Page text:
Anyone who knows about cage fighting will tell you that the match itself is the easy part. Believe it or not, the pre-match process of ‘making weight’ – or losing mass to make your fighting weight by intense dehydration is the risky part. Go too hard and you could be facing hospital time or much, much worse. But for Canada’s MotoVida, the consequences of dramatic weight loss had a decidedly more pleasant outcome – more go. And here’s their title-winning champ, a 1098 Ducati they call the ‘Cage Fighter’.
MotoVida started out a few years back as a small shop and while they’ve grown since, they’re still only a team of five. Clearly dedicated to the service, customs and restoration of pretty much all makes of bikes, they’ve recently added the Moto Guzzi and Aprilia notches to their belts. “We’ve built ourselves around a completely relaxed and inclusive riding community,” says the shop’s Brent Giesbrecht. “We place an emphasis on the fact that old or young, novice or veteran, it does not matter what you ride. Everyone is welcome”.
Located in the heart of downtown Kelowna, British Colombia, they are lucky enough to have easy access to some of the country’s best riding roads and a climate that offers a lengthy riding season. And when it does snow, Whistler is only a half day‘s drive away. We could live with that.
“The donor bike is a 2008 Ducati 1098S,” says Brent. “We call it the ‘Cage Fighter’ because it’s got some streetfighter styling with cages we used to cover the open belts”. The bike was brought in by the customer in perfect original condition with a request to turn it into a stripped down cafe fighter. They knew he wanted a brown seat with some stitching, a shorter tail section and an industrial, gritty look. Apart from that, they were free to do pretty much whatever they wanted.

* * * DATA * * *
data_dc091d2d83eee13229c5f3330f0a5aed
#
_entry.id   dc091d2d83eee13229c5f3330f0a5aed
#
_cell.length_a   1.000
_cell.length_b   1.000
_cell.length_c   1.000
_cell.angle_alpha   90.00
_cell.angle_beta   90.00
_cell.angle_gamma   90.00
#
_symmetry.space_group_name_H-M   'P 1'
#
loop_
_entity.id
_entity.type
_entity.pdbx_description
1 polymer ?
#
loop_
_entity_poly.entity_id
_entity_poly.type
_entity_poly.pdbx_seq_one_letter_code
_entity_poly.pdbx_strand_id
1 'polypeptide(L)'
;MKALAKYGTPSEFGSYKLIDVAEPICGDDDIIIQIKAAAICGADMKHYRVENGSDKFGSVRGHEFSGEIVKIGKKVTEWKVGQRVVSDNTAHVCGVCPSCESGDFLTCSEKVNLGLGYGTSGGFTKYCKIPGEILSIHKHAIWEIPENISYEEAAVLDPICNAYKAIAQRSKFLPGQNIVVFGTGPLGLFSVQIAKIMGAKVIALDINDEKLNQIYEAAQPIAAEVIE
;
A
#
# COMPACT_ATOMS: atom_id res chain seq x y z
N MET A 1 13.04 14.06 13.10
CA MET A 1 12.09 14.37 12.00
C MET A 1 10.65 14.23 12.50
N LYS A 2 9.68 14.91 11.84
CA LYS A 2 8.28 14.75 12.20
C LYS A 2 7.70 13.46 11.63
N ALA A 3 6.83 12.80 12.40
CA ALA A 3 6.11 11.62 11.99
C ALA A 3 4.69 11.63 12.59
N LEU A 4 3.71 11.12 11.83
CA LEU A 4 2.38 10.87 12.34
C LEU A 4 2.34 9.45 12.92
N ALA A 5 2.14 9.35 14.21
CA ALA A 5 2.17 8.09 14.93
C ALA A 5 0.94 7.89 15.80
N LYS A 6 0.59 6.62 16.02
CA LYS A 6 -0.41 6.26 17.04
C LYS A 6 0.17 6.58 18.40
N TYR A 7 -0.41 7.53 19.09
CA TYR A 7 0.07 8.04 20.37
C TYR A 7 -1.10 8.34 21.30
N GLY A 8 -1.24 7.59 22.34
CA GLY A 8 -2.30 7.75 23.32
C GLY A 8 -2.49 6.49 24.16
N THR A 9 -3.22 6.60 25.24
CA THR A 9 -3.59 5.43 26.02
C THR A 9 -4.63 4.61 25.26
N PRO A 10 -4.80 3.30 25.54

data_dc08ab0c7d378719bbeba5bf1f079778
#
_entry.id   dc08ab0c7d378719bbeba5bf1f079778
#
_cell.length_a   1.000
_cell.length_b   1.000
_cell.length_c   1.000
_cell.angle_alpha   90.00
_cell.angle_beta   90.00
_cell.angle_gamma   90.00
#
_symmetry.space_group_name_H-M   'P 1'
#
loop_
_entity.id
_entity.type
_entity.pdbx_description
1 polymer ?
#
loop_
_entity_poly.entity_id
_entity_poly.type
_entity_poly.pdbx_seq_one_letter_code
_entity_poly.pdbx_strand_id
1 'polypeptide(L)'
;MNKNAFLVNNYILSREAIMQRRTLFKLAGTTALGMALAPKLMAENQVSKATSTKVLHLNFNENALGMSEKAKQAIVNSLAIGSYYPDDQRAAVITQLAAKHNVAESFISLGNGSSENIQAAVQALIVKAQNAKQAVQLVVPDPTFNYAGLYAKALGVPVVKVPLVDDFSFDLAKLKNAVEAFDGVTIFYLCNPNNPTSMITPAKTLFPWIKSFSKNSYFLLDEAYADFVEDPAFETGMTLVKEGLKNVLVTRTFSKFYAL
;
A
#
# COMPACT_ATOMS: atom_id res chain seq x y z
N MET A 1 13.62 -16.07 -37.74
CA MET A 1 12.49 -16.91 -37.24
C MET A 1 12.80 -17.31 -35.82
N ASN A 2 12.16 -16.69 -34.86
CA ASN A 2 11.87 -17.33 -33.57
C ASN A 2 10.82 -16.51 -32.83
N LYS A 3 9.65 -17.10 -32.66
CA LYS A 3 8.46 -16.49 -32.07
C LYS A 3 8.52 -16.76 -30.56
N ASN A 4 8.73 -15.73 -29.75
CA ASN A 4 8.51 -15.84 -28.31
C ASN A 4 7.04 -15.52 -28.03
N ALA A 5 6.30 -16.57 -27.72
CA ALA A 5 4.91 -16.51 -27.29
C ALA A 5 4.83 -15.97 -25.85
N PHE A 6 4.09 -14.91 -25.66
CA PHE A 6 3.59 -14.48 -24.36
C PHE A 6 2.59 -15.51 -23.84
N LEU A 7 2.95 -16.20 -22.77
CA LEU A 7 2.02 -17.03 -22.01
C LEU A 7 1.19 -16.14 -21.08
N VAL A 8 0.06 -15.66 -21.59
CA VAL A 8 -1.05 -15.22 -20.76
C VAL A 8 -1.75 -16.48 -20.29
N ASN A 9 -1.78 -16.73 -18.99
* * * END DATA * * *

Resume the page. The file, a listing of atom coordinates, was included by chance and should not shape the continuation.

“We decided to give it a raw, industrial feel by working with the angles and lines of the trellis frame. We also wanted to play the bare metal look against the carbon fiber accessories that were already on the bike”. The soft lines of the swingarm were incorporated into the plate mount while carrying on the trellis theme. Once the lines were chosen, the engine was dropped, the bodywork’s mounting tabs were removed and the frame was completely re-painted.
The subframe was then shortened and lowered slightly to follow the new line of the fuel tank. It now also houses a lithium battery and an LED tail light covered with a stainless screen. “Mini signal lights finish off the sub frame. The seat and pan were made to lock into place without any fasteners as well as to cover the exposed area of the tank that would have normally been hidden by the fairing”.
Brent says the biggest pain was cleaning up the Ducati’s side of the bike, as the factory-installed electrical harnesses and plumbing sit outside the frame. “With the battery relocated under the seat, we were able to move the remainder of the harnesses to inside the frame”. Another steel box was then built to house the ECU and regulator and was also finished with a stainless screen.
[superquote]“The plastic belt covers were binned in favor of cages made with stainless rod”.[/superquote]
And with the love given to the left side of the bike, it became obvious that the right side was getting a little jealous. “The plastic belt covers were binned in favor of cages made with stainless rod. A single LED headlamp, minus any housing, lights the way while the slightly taller than stock Woodcraft clip-ons carry CRG mirrors and Motogadget bar end signals”. The exhaust is a stock 1098 header system, but with a custom stainless megaphone.
All up, it’s a Ducati that looks like it’d give as good as it gets. With the stock 1098 putting out around 140hp at the rear wheels and MotoVida’s no-holds-barred ‘making weight’ regime, we’re guessing the end result that would be a bike that’d be ready to take a stock 1199 into the tenth round.